On the breakdown of a de facto relationship, property issues are dealt with by state laws for those parties to a de facto relationship who separated prior to 1st March, 2009 (2010 in South Australia).
If you are in a de facto relationship, it is therefore important to understand the laws that apply in your state if you separated prior to 1st March, 2009.
In New South Wales, for example, it is usually necessary to demonstrate that you have lived in a de facto relationship for at least two years, although in some situations it is possible to make a claim for a property settlement if the relationship lasted less than two years.
As from 1st March, 2009 parties to a de facto relationship who separate after that date may, subject to satisfying certain requirements, may bring an application in the Family Court or Federal Circuit Court for a property settlement.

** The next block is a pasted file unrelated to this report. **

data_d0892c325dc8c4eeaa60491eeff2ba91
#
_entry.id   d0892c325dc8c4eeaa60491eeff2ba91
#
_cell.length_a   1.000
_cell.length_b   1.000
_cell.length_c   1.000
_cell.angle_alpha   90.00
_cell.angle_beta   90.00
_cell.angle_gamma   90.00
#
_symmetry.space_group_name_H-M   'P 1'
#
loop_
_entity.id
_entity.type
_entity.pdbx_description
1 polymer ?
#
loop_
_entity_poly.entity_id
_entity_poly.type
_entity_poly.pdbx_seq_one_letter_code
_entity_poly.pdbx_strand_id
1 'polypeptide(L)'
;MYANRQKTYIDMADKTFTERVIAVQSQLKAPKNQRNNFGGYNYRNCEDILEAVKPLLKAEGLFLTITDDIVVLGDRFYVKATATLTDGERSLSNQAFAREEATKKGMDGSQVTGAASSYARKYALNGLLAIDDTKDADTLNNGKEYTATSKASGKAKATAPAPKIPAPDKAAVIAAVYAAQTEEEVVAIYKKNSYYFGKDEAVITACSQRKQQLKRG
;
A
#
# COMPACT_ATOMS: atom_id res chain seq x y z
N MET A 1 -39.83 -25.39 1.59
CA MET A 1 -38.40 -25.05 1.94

Once an application for a property settlement has been made, the court will consider the financial and non-financial contributions of each de facto partner in making a property settlement.
Significant changes have now occurred for de facto couples (of the same sex and different sex) who separate after 1st March, 2009 in the event there are financial issues. The Family Law Act has been amended to give couples of de facto relationships similar rights to the rights of married persons when they separate.
Child related issues whether the parties are married or not are dealt with in the Family Court or Federal Circuit Court.Back to FAQ
The closest train stations are Town Hall, taking the Park Street exit, or St James Station, taking the Elizabeth Street exit. John R Quinn & Co. is on the corner of Park and Elizabeth.
Best parking is in the Domain parking station. Take the moving footway and cross Hyde Park to reach our offices.